A master’s student from Ireland helping to detect biases and identify gaps in biodiversity data has been selected as a winner of the GBIF Young Researchers Award.
Caoimhe Marshall of University College, Dublin (UCD) is one of the two 2014 winners of the €4,000 award, granted annually to graduate students demonstrating research innovation and originality, the potential for significant contributions to biodiversity science, and the creative use of data published through GBIF.
Marshall’s research project aims to validate a statistical method of estimating the relative amount of effort spent on recording species in different locations, based on data available through GBIF. This knowledge, when applied to large-scale biodiversity datasets, could help to distinguish between real trends in species distributions and biases in sampling efforts.
The project, which focuses on the recording of vascular plants, will also contribute to Ireland’s 2014-16 plant recording strategy, by identifying under-sampled areas for particular species groups, and guiding recording efforts in future.
The method of detecting patterns of sampling effort is based on the Good-Turing Estimator, which originated from the work of Alan Turing and I.J. Good to crack German codes during the Second World War.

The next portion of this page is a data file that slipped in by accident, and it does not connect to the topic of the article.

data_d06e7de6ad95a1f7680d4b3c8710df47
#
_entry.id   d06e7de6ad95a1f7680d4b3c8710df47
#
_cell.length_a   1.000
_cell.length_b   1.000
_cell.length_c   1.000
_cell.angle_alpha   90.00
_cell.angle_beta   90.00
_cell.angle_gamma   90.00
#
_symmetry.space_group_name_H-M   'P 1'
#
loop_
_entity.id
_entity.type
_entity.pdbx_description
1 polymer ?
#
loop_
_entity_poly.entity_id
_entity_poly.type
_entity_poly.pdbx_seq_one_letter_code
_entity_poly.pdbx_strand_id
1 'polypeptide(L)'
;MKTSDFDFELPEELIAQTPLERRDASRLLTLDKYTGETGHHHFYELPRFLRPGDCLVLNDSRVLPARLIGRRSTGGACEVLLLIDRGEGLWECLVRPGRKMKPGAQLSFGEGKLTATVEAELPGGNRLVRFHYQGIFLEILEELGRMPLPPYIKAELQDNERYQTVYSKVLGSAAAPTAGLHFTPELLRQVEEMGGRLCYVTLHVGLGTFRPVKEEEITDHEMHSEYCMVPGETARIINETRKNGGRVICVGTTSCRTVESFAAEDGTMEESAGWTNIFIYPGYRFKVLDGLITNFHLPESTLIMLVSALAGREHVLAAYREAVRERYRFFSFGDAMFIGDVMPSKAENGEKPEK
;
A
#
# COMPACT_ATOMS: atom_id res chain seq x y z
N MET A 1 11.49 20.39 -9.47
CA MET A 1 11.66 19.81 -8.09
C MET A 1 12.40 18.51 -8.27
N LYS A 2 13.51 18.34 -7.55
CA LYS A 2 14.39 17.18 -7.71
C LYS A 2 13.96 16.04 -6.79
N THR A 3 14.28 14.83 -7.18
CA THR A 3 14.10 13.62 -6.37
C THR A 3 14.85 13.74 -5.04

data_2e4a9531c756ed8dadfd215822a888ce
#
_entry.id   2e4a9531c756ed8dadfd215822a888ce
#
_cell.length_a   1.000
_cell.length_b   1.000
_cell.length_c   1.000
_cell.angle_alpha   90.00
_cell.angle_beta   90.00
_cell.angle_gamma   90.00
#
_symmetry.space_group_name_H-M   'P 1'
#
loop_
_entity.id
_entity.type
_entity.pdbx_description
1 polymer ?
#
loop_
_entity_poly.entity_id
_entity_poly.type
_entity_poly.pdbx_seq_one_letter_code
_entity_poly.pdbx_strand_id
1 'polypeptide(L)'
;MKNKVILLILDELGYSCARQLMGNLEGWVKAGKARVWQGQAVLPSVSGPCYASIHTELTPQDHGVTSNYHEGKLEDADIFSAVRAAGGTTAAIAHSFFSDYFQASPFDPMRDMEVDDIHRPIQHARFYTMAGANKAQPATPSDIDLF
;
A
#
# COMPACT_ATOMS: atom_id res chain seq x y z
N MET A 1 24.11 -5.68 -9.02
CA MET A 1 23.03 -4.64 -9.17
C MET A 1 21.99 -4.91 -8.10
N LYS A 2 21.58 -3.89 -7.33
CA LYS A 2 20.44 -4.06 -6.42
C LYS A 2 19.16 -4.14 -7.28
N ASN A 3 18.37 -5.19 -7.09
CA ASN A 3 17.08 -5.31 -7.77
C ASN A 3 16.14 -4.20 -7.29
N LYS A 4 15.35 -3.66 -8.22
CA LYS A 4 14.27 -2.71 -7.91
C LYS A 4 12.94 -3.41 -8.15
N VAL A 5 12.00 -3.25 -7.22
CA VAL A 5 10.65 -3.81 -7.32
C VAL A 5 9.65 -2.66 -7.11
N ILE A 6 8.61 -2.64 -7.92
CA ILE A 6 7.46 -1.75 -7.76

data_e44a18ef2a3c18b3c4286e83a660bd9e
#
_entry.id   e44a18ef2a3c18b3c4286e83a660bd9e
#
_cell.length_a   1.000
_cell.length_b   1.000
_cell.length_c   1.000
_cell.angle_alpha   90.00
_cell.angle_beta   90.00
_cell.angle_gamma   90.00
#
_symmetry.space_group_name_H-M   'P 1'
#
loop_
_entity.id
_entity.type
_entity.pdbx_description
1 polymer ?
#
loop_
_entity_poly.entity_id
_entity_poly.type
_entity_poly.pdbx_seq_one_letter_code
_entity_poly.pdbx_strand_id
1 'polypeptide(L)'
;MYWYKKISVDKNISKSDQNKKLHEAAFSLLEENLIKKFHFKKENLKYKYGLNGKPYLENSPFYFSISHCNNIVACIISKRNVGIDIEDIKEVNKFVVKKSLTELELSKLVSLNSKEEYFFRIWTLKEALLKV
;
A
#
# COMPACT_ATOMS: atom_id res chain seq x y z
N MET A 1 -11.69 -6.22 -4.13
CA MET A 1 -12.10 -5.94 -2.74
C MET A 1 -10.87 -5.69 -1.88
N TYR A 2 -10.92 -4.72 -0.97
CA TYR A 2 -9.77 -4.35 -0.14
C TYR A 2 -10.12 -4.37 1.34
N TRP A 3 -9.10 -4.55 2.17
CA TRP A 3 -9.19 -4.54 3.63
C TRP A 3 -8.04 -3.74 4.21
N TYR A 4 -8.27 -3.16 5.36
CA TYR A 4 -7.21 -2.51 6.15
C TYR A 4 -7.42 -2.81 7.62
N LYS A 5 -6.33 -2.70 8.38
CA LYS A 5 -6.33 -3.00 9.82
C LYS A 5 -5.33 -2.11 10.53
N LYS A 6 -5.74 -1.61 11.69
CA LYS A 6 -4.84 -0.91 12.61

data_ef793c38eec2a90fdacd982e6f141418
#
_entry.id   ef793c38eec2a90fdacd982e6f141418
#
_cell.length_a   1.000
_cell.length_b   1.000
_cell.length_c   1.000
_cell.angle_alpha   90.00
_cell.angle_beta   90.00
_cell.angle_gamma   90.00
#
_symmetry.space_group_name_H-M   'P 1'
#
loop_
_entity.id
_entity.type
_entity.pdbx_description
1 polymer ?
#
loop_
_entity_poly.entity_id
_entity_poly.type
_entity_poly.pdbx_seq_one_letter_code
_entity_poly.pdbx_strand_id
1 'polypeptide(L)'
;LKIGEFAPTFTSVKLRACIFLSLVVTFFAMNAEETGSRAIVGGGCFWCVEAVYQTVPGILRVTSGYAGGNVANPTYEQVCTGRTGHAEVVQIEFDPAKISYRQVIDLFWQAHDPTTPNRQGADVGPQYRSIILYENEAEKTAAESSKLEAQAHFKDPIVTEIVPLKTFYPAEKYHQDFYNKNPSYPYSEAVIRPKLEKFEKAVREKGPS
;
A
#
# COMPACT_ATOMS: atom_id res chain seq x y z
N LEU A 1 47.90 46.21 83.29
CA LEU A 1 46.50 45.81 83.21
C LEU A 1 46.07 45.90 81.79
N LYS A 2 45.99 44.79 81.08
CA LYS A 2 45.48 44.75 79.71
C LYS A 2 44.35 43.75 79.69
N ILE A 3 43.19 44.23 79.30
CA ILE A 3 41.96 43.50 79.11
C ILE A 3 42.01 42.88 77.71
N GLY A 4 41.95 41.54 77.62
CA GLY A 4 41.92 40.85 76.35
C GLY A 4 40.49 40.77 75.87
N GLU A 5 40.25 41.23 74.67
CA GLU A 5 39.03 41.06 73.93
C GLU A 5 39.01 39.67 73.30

Responding to the GBIF Science Committee’s selection, Caoimhe Marshall said: “I am delighted to have been selected as a recipient of the GBIF Young Researcher award. It is encouraging to know that the Science Committee shares my view of the potential significance of my project.”
Her supervisor on the project at UCD, Jon Yearsley, added: “Biodiversity data should inform us about the natural world rather than highlighting spots that are popular for people to visit and record. Controlling for recorder effort will play a large part in maximizing the useful information in GBIF data.”
The project is being carried out in collaboration with Ireland’s National Biodiversity Data Centre, host of the GBIF national node. The centre’s director and GBIF Node Manager Liam Lysaght commented: “The National Biodiversity Data Centre is excited with this collaboration as the study will allow us to target recording effort to address some of the spatial weaknesses in the National Plant Database.
“If successful, this process will be adopted by the Data Centre as the standard approach for identification and targeting of key knowledge gaps on species’ distributions in Ireland.”
The other 2014 winner of the GBIF Young Researchers Award is Vijay Barve of India.
For more information, please contact:
For GBIF Secretariat: Tim Hirsch
For University College Dublin: Jon Yearsley
For NBDC: Liam Lysaght
Photos: Dryas octopetala and Geranium sanguineum by Jon Yearsley